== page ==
Woman eating salad

The London School of Hygiene and Tropical Medicine has carried out a study into the relationship between nutrition, the environment and health, which seeks to identify dietary changes that would be positive for human health and the planet.

The study sets out four pathways encouraging people to eat more fruit and vegetables and assesses each one’s impact on health and the environment.

These are: increasing the quantity of the same fruit and vegetables currently consumed; adding an extra by two portions of vegetables and day; adding an extra two portions of home-grown fruit and vegetables, and adding an extra two portions of home-grown vegetables.

Presenting the findings at this week’s FPJLive, Rosie Green, associate professor in sustainability, nutrition and health, said: “With fewer than 30 per cent of British consumers currently getting their five-a-day, we all know that we need to increase consumption, but what should people be encouraged to eat more of?

“People’s tastes are changing –they are moving more towards fruit and away from vegetables, and also eating more tropical fruits and less home-grown fruit. This is not good for climate change.”
Green pointed out that around one-third of all the fruit and vegetables consumed in the UK now come from countries vulnerable to climate change and half comes from countries where water scarcity is an issue.

The study showed that all four pathways would lead to people living by an average of 7-8 months longer. In each case there would also be a reduction in greenhouse gas emissions and water usage. But the diets would also be more expensive.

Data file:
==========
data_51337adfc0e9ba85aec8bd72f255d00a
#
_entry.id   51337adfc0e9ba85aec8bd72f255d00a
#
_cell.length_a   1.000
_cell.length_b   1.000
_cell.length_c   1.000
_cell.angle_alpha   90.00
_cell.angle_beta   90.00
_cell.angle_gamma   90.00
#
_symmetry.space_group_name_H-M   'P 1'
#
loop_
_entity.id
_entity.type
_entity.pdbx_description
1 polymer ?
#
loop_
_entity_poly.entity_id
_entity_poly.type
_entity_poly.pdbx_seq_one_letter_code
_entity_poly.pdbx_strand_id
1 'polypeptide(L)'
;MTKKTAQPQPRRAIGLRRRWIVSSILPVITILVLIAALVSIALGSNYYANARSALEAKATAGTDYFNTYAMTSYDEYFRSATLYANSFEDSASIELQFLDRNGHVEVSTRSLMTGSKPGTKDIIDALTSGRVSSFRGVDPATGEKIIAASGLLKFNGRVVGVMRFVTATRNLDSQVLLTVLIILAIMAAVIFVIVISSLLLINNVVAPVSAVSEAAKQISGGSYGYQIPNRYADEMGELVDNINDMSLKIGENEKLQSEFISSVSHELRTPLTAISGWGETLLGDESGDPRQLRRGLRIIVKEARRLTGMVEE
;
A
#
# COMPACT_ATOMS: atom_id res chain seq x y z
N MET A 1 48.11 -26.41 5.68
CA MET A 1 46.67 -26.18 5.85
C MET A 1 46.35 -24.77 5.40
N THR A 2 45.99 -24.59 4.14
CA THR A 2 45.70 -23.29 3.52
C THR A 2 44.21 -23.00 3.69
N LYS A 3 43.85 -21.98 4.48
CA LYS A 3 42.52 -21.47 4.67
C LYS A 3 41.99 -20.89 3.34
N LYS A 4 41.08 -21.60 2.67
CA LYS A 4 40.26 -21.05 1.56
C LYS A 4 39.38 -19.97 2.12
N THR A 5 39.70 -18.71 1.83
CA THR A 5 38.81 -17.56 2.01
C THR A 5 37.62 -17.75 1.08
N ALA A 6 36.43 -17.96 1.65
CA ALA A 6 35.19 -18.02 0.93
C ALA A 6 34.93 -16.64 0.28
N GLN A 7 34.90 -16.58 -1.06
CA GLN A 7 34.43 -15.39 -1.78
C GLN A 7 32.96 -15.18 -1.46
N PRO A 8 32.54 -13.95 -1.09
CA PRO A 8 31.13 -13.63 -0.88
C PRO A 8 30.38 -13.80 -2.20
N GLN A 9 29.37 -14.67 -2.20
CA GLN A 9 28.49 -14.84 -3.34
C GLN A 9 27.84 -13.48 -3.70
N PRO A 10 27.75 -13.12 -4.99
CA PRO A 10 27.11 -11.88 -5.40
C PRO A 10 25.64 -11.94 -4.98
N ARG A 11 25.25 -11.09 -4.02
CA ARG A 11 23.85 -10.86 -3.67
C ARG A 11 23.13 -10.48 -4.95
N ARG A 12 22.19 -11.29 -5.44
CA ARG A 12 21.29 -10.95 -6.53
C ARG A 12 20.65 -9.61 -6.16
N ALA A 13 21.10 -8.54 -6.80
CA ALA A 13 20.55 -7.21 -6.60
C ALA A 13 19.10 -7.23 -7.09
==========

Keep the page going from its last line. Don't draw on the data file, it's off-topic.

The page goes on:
Moreover, it calculates that increasing only vegetable intake is the least expensive option and would lead to the biggest reductions in greenhouse gas emissions.

“All the pathways would result in people living longer and reduce carbon emissions, but are all more expensive, suggesting that some sort of policy change to allow people to buy more fresh produce more cheaply would help,” Green said.

While eating more UK-grown fruit and vegetables would yield slightly less benefit in terms of carbon footprint it would be more beneficial in terms of water savings, the study found.

They types of products consumed would also change markedly. Currently, the most widely consumed products are baked beans, onions, carrots, tomatoes, peas, bananas, apples, pears and citrus. But encouraging people to eat more UK-grown produce, would lead to a greater consumption of products like cabbage, lettuce, courgettes, asparagus, leeks, strawberries and apples.

“What’s clear is that each and every one of these five-a-day pathways would help the UK to meet carbon emission targets, while also contributing to NHS life expectancy targets,” Green said.

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